Saving for retirement remains one of the most important financial goals for both men and women. While saving for retirement is a huge endeavor for everyone, women face a variety of unique challenges and obstacles that should be taken into account in their long-term planning.
First of all, and perhaps most importantly, women, on average, live longer than men. Therefore, they will simply need more money during retirement than men. According to a 2013 National Geographic resource, women at age 65 are expected to live another 16 years, while men are expected to live 11 years after age 65. This means many women will need to be prepared financially and emotionally for a longer time frame than their male counterparts.
Another challenge women face is that they typically have fewer years in the workforce. This is because women are more likely than men to take time off from work to have and raise children, and sometimes interrupt their careers to care for aging parents.
Work interruptions have significant financial consequences. For instance, women's contributions to Social Security cease when they become unemployed, ultimately reducing the Social Security benefit when they retire. Social Security Administration resources from 2013 show average annual payments in 2011 of $12,188 to women versus $15,795 to men.
Work interruptions can also make it more difficult for women to compete for promotions and salary increases. For that reason, among others, women's annual salaries are on average approximately 77 percent of men's, according to a 2013 Forbes Magazine report. Although the wage gap has been decreasing over the last few years, U.S. Census figures show the median income for women who work full-time was $35,549 per year in 2009, compared to $45,485 for men.
Due to lower earnings and fewer years working, women are less likely to be saving toward their retirement than men. They also save less when they do contribute, according to a 2013 report from Aon Hewitt that found relative averages of 6.9% for women and 7.5% for men in terms of the percentage of annual earnings that goes into a savings plan. This study also found that 31% of women contribute below the suggested threshold from their employers; for men, that figure is 25%.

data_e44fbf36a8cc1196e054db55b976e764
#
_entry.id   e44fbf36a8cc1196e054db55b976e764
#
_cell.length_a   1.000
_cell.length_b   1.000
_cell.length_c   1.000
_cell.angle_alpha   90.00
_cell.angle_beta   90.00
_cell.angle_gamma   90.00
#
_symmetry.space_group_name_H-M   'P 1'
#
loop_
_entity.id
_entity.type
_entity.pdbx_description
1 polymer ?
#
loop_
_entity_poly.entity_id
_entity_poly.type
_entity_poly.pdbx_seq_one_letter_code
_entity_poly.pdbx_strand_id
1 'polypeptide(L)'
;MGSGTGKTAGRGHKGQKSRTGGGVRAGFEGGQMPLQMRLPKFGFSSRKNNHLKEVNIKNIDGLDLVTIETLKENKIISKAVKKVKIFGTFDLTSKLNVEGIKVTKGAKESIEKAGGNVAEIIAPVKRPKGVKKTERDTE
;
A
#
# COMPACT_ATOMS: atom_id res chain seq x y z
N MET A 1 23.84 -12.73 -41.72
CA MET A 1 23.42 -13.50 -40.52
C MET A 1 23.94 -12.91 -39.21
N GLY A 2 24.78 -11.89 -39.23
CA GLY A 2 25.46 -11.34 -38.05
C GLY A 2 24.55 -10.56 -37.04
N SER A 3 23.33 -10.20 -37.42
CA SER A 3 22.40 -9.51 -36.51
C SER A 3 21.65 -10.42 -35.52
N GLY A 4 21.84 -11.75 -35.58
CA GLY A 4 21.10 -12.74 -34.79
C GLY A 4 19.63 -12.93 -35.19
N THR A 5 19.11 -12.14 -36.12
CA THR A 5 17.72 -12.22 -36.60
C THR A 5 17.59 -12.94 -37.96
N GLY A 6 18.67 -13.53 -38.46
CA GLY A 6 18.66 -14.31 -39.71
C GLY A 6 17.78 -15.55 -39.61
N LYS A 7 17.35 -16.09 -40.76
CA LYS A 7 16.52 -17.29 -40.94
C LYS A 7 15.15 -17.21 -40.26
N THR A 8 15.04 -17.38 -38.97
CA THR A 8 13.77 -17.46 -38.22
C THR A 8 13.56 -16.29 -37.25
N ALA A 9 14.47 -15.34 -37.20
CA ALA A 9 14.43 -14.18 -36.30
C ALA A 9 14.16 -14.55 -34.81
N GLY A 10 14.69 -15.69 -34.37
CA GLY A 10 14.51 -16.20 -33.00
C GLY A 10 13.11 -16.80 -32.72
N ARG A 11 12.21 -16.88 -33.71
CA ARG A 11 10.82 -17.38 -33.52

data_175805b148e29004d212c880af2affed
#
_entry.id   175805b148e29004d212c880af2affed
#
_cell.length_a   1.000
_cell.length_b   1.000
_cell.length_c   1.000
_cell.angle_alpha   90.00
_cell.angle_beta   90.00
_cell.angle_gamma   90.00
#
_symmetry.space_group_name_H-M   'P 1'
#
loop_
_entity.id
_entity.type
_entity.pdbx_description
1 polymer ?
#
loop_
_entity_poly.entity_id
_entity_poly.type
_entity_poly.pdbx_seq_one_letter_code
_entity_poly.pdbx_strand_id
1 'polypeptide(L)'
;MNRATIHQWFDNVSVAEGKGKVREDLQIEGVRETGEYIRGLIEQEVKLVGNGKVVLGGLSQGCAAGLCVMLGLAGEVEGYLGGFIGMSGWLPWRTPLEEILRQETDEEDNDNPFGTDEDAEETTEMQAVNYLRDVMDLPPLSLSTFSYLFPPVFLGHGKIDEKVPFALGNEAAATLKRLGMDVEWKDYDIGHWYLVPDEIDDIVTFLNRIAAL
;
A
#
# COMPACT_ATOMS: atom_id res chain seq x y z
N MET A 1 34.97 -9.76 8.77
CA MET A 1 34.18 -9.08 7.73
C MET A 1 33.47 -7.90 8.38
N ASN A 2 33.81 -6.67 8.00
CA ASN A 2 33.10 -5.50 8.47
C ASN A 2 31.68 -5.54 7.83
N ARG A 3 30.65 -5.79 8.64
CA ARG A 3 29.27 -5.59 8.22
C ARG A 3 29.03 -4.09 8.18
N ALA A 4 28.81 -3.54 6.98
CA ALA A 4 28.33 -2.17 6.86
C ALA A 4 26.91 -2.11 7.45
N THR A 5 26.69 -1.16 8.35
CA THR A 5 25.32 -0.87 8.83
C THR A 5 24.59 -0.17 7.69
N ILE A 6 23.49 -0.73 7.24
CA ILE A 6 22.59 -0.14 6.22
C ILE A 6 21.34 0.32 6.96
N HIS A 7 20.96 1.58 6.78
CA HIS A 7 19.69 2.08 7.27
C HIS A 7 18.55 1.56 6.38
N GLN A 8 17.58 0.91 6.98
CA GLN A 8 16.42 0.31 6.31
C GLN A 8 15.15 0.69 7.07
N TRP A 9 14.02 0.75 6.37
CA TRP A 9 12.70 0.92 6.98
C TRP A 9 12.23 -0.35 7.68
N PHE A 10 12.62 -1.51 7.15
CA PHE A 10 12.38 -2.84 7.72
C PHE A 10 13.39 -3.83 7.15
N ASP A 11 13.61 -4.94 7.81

Yet another challenge is that women tend to be more conservative investors than men. A 2013 article from Investopedia goes over some of the reasons why women tend to have a lower risk tolerance, and therefore tend to be more conservative with their investments. Although there is a place for conservative investments in most portfolios, investing too conservatively across the board can lead to decreased savings and diminished retirement investments.
Here are some financial tips specifically geared towards women to help them better prepare for their retirement:
Make saving a priority
Some women get sidetracked when balancing many financial obligations. They should remember to focus on taking care of their future and not let saving for their own retirement slide.
Women should actually consider investing more than their male counterparts to account for their longer lifespan and smaller earnings. Women must take into consideration both their risk tolerance and time horizon so they can invest appropriately toward their goals.
Contribute to retirement plans
If youre eligible and your employer provides a retirement savings plan such as a 401(k), do not delay signing up. Start saving as soon as you are eligible and contribute as much as you can, especially if your company has a matching program. You may want to augment your 401(k) savings by contributing to an Individual Retirement Account (IRA). An IRA is also a good option if your company does not offer any retirement savings accounts.
Save, even if you are not working
If you have taken or are planning to take time off from work to raise kids or care for aging or ill family members, try to continue to save money in your IRA accounts. Married people filing jointly are able to make a deductible IRA contribution based on their earnings.
Delay your retirement
If you are nearing retirement and feel that you are not financially prepared, you may want to consider delaying your retirement. By delaying your retirement, you continue to earn income and postpone taking withdrawals from your retirement savings, which allows your assets to continue to compound and grow. Delaying will give you more time to save and contribute to your Social Security benefit.
Meet with a qualified financial advisor who can help you create a personalized financial plan which includes retirement savings and options designed specifically for your unique needs and challenges.
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